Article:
Tax credits for historic preservation are vital

June 17, 2014 

The North Carolina General Assembly needs to engage in a little historic preservation, namely of a credit that gives those who restore historic homes and buildings a break on their taxes.

It’s simple, and it’s effective. It also makes good economic sense for the state. The state Department of Commerce estimates that the tax credits cost the state about $14 million a year but bring in $124 million in investments. In what world is that not a good deal for the state?

The state House backs extending but refining the credits, which are due to expire at year’s end. So does Gov. Pat McCrory. But some senators, following a rather odd logic about how ending incentives will lower income taxes for everybody, are opposed to the program. That’s economic nonsense.

The credit has transformed parts of Raleigh, from historic homes in the Oakwood neighborhood to downtown Raleigh buildings that have been transformed into restaurants. Greg Hatem, a Raleigh entrepreneur, owns a number of properties downtown and notes that the credit doesn’t help only individuals.

“It starts when you renovate a historic building,” he said. “What follows is you have office spaces and restaurants, and this creates active uses that bring a downtown back to life.” Raleigh is proof positive. That pattern has been followed successfully all over town.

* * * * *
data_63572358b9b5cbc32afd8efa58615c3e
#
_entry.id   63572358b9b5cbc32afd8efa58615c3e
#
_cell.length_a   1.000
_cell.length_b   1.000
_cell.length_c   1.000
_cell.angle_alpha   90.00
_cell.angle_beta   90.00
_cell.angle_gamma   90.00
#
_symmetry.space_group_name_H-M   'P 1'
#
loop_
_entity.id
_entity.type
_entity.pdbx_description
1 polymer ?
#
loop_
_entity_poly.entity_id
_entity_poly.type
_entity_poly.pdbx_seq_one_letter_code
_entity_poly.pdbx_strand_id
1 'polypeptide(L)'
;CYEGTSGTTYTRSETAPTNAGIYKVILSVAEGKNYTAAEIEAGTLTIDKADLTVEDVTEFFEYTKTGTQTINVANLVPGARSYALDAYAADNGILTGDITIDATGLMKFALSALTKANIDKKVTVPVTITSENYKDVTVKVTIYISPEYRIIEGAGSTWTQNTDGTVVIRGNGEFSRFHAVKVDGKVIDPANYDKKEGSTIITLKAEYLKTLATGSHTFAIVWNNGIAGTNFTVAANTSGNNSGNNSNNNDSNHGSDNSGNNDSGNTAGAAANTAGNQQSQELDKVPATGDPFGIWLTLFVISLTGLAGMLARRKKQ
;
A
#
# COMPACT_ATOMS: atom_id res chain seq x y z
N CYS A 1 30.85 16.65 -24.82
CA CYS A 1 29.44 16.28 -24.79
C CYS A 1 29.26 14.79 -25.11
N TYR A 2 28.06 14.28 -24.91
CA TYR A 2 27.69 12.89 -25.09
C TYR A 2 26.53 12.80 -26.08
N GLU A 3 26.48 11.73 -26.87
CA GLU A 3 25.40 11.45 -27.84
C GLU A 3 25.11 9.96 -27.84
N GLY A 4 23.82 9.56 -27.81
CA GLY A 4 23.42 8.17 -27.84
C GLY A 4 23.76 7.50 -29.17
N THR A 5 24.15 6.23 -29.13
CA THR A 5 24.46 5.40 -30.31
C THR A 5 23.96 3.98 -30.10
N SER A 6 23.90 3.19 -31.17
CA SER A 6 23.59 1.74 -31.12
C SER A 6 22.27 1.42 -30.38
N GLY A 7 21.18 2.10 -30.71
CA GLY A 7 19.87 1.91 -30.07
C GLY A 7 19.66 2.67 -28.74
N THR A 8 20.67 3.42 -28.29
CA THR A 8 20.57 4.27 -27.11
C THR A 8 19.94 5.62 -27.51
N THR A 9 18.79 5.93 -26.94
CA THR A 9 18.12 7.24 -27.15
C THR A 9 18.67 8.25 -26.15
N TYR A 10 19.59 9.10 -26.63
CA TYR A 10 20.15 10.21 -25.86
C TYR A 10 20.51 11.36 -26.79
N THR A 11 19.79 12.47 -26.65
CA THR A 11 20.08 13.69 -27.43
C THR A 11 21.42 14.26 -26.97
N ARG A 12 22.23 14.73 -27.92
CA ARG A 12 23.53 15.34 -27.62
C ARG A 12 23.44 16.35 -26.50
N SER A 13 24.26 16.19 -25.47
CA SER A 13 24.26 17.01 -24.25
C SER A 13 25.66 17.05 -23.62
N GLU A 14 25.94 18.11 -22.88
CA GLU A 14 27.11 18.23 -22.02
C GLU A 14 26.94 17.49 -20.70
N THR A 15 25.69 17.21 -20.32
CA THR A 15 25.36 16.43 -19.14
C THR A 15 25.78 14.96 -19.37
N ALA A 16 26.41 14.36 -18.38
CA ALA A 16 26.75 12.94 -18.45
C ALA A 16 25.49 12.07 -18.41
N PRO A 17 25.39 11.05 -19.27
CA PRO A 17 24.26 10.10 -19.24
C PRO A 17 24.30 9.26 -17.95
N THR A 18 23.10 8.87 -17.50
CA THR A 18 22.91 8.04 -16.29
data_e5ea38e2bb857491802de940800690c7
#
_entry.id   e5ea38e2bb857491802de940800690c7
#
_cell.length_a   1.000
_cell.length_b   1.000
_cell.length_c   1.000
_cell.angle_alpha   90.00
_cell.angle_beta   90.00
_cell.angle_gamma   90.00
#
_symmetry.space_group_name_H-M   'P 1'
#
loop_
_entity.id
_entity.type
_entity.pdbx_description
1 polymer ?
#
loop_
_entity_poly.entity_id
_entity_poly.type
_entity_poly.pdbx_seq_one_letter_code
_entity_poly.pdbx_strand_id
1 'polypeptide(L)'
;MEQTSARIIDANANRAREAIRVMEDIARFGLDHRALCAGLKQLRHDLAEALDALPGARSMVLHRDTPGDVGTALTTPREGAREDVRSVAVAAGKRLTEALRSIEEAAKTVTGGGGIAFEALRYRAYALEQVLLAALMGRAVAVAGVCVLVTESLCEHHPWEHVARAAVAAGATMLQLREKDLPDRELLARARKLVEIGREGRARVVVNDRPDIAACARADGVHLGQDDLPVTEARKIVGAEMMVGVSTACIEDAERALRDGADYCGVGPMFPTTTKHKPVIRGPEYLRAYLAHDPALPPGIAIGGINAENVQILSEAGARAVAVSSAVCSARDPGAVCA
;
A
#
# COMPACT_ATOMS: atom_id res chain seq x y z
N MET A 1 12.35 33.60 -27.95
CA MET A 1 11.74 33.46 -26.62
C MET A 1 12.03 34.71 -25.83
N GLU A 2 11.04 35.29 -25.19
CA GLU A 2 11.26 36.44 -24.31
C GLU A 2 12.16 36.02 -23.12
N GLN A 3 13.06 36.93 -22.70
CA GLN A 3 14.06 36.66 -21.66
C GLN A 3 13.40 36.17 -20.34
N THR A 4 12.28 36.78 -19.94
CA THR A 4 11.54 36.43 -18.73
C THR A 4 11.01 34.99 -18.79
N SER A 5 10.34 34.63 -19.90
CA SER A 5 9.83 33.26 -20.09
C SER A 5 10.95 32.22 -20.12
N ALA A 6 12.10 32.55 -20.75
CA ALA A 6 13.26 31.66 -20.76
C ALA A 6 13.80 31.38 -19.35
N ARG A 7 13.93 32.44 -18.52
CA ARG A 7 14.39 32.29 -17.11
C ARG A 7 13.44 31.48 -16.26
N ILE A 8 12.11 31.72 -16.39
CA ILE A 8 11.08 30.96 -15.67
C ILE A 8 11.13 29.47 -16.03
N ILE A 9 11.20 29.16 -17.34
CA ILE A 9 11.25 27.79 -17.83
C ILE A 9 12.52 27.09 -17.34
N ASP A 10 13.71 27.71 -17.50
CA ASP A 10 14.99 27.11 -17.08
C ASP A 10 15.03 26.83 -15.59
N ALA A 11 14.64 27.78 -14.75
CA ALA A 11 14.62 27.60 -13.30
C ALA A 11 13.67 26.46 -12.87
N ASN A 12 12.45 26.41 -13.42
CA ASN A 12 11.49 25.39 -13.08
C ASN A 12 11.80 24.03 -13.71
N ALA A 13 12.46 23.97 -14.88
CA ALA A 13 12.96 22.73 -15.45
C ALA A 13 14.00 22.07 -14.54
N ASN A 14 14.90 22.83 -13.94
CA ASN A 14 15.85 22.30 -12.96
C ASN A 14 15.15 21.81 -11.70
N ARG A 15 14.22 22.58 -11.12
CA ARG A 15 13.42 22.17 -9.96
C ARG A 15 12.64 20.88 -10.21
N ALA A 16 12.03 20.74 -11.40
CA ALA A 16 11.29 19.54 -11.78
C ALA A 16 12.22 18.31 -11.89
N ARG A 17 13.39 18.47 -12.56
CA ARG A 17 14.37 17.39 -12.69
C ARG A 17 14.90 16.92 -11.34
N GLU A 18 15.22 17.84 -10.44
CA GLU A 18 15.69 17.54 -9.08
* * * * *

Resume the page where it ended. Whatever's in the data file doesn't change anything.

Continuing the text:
Restored historic buildings also become living lessons for all residents of a community. They provide opportunities for parents to teach their children, for newcomers to learn about the place in which they live and to appreciate its history.

And this is no big-city break. North Carolina has historic communities all over the state that have benefited. Consider Siler City, where a high school built in 1922 was transformed 15 years ago into an apartment building. Before the tax credit, that school likely would have been torn down or become an eyesore.

The credit could be used more in places like Siler City or Pittsboro or Shelby or Asheville or Rocky Mount. North Carolina is, after all, one of the original colonies.

This tax credit program does no harm. One would think Republicans, fancying themselves the big business party, would embrace something that helps businesses and brings in revenue, even if they cared nothing about historic preservation. The tax credit is smart business, period.

Extending the credit will prompt communities from the coast to the historic pockets of the mountains to continue their efforts at revitalization. It will help to save downtowns. It will make money for individuals and for towns and cities. The tax credit should be preserved without hesitation.

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